Poland’s government-controlled Constitutional Tribunal ruled on July 14 that the Court of Justice of the European Union (CJEU) has no authority over domestic regulations concerning the judiciary.
The ruling reinvigorated speculation that Poland is on its way out of the EU – the so-called “Polexit” – as its government continues to upend the legal order Poland had subscribed to by joining the EU in 2004.
The co-ruling Law and Justice (PiS) Party has long said that the EU has too much power over member states. The Polish government’s overhauling of the country’s judiciary has thus turned into a tug-of-war between Warsaw and Brussels, with Poland’s membership in the EU the ultimate stake, according to the opposition.
In a peculiar coincidence – or by the political orders of the ruling Law and Justice (PiS) Party – the Tribunal’s verdict came out on the same day when the CJEU issued an interim order suspending the so-called Disciplinary Chamber of the Supreme Court, a new body established by PiS that even the Supreme Court said was illegal.
In the interim order, the CJEU said that regulations governing the Disciplinary Chamber could not guarantee its independence and therefore must be suspended until the final verdict on the case, brought before the court by the European Commission.
That was the second interim order by the CJEU focusing on the Disciplinary Chamber. In April last year, the CJEU issued an interim order, which suspended specifically the chamber’s powers of disciplining judges. Poland ignored it.
“I would like to accept with satisfaction the ruling of the Constitutional Tribunal, which was based on the protection of the Polish legal order against unjustified interference by EU bodies. It is the Constitution of the Republic of Poland that is a legal act that stands above the law of the European Union,” Poland’s Justice Minister Zbigniew Ziobro said in a tweet.
The ruling of the Tribunal also came out on the day of the European Commission’s big announcement of the “Fit for 55” climate and energy package, the central element of the bloc’s climate change mitigation efforts for the next decade.
That could have taken the Commission’s focus off Poland to a degree, as there was no comment from the EU’s executive body on what, according to critics, boils down to upending the EU’s legal order and paving the way for “Polexit.”
“What this actually consists [of] is a political decision to detach Poland from the EU,” Ben Stanley, a Warsaw-based political scientist, tweeted.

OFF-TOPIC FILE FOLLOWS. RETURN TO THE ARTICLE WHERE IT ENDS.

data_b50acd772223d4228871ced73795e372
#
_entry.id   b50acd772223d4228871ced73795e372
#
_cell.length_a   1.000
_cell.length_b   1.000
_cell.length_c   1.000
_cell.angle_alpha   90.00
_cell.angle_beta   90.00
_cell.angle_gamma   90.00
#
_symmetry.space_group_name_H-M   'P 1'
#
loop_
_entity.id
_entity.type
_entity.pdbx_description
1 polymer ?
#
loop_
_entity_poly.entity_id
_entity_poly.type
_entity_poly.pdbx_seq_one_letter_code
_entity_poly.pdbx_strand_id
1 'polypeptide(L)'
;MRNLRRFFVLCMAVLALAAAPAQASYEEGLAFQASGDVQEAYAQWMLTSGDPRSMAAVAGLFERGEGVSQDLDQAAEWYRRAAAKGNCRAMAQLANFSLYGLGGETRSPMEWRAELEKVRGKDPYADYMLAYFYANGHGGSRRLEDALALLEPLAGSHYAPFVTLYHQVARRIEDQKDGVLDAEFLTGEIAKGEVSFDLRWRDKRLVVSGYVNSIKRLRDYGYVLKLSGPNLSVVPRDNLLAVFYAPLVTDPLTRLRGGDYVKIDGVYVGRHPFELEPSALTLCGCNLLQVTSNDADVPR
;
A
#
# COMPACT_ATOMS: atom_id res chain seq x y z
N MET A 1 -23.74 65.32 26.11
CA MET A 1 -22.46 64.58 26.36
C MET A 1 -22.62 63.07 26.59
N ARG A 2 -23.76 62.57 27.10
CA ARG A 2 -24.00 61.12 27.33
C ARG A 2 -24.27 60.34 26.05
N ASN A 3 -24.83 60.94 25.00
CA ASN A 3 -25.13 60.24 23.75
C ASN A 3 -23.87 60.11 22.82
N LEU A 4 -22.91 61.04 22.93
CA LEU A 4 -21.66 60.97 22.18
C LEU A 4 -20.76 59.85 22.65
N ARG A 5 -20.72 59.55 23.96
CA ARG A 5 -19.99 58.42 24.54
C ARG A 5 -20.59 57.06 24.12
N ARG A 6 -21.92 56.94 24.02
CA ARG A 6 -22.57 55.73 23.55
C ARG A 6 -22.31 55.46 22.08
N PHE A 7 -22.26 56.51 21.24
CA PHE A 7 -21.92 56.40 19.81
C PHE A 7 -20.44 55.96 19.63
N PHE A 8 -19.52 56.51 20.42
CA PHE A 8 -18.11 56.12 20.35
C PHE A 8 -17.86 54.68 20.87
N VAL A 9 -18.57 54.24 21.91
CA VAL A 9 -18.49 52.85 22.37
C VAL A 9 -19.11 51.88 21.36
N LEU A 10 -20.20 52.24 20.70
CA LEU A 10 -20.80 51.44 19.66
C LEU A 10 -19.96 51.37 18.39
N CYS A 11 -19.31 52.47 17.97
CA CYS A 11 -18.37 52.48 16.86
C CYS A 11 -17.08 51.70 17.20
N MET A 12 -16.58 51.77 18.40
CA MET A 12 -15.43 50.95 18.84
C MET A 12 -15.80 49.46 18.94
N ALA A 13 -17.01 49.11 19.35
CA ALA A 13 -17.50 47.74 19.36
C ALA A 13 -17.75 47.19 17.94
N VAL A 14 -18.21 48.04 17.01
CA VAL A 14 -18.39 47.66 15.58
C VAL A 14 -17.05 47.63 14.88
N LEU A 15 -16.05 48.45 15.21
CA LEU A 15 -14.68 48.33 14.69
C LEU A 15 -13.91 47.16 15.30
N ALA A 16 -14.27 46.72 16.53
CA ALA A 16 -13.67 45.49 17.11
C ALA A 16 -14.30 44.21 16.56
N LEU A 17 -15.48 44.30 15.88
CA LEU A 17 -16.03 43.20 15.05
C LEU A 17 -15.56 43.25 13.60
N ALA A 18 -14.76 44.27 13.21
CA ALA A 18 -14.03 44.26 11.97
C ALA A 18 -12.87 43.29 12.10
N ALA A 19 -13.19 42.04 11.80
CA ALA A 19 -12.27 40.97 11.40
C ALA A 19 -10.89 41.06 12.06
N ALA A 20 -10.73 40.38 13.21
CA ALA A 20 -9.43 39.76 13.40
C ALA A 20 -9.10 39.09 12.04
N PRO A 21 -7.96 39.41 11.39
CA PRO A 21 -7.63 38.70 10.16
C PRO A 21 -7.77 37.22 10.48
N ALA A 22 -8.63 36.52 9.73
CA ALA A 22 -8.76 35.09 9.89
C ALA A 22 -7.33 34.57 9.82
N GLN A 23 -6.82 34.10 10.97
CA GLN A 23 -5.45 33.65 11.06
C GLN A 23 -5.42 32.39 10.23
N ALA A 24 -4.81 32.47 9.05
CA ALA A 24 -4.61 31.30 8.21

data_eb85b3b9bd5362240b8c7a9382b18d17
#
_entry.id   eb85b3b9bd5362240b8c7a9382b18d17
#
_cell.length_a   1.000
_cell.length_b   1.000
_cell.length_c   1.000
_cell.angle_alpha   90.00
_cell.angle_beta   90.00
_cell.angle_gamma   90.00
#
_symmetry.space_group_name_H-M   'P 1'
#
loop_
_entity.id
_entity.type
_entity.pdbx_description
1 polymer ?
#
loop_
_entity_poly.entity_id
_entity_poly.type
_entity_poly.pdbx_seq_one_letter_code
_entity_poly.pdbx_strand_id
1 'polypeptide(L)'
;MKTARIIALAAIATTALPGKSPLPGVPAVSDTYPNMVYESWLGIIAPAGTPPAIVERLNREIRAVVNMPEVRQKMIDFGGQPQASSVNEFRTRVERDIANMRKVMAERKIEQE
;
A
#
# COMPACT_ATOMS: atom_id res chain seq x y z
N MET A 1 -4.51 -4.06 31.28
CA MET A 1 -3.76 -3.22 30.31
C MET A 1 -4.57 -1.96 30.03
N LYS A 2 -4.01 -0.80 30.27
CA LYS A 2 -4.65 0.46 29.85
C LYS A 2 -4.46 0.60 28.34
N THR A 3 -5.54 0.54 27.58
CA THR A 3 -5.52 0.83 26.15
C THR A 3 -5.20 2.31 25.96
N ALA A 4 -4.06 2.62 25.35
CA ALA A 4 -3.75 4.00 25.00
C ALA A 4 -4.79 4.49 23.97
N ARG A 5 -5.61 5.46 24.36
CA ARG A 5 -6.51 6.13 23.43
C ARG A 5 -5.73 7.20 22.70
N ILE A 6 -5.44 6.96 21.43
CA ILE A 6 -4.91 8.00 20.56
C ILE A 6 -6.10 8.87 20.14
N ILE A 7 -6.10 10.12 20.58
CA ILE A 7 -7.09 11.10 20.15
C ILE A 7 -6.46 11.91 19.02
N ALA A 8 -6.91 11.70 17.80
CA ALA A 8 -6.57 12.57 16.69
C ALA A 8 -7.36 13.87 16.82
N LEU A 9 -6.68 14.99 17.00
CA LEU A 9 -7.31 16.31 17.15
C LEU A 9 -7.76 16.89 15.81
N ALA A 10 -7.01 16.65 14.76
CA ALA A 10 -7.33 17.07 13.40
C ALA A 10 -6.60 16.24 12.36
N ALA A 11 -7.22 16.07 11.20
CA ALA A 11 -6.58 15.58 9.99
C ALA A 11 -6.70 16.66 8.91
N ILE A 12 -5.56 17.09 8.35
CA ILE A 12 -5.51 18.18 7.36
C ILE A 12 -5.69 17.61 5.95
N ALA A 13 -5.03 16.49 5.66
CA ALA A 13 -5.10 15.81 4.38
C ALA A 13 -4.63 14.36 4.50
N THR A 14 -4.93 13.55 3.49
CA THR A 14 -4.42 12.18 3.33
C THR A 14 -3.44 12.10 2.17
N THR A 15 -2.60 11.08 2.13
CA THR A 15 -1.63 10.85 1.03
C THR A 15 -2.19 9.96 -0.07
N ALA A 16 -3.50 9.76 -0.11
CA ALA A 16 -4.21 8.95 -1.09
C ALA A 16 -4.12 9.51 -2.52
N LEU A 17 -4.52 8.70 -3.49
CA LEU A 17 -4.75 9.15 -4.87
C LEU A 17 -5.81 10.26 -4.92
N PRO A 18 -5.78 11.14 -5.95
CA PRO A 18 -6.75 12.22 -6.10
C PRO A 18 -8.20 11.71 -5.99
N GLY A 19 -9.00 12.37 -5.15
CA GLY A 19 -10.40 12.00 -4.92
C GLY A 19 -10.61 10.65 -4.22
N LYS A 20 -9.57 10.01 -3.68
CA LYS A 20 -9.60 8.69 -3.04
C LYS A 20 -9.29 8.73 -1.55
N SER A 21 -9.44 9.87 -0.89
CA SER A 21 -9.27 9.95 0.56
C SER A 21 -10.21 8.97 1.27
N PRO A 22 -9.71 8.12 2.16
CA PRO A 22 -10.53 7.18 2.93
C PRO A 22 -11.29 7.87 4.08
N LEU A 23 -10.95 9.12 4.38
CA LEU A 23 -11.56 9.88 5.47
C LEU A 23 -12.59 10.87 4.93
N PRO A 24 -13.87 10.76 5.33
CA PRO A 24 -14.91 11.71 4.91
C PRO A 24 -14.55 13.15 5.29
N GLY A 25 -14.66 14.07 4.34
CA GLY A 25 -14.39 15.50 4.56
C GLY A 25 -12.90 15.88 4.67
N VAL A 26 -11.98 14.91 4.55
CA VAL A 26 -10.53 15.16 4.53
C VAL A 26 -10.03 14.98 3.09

Commission President Ursula von der Leyen only met Poland’s Prime Minister Mateusz Morawiecki on July 13 in what she described as a “good exchange” on – among other items – “rule of law issues.”
Von der Leyen might want to have a word with Morawiecki in early August, which is when the Constitutional Tribunal is expected to issue another potentially explosive ruling.
In response to the PM’s request, the Tribunal will probe whether the Treaty on European Union – the very fundament of the bloc, no less – is in line with the Polish Constitution. The Tribunal already heard opinions on the case earlier this week before adjourning – originally to July 15, now changed to August 3.
The PiS-led coalition government's history of tinkering with Poland’s legal system dates back to 2015, shortly after the party won the election after eight years of the liberal government of Civic Platform.
PiS first engineered the line-up of the Constitutional Tribunal, stacking it with loyalists, before targeting the system of nominating judges and the Supreme Court. Most of those so-called reforms were criticised by the EU, with the Commission launching legal probes and ultimately lawsuits against Poland, once the poster child of European integration.
Poland has stood firmly on its position that the EU cannot intervene in matters concerning a member state’s judicial branch. Any changes to the contested laws under pressure from Brussels were largely cosmetic.
PiS says that the reforms aim at cleansing the judiciary of communist-era judges and at making courts more efficient and accessible to citizens. However, data compiled by the Iustitia association of judges – which is critical of the government – has shown that the opposite is the case: the length of court proceedings has increased.
The reforms also have impact in other EU member states. In 2018, Irish Judge Aileen Donnelly halted an extradition case of a Polish citizen accused of drug trafficking, citing concerns about the rule of law in Poland, The Irish Times reported.
Last year, the International Chamber of Legal Aid of the Regional Court in Amsterdam suspended extradition in all cases regarding a Poland-issued European Arrest Warrant (EAW).
According to the Dutch court, “the changes that have taken place in the judiciary in Poland mean that it can no longer be considered independent of the executive and legislative authorities,” Poland’s Rule of Law website reported.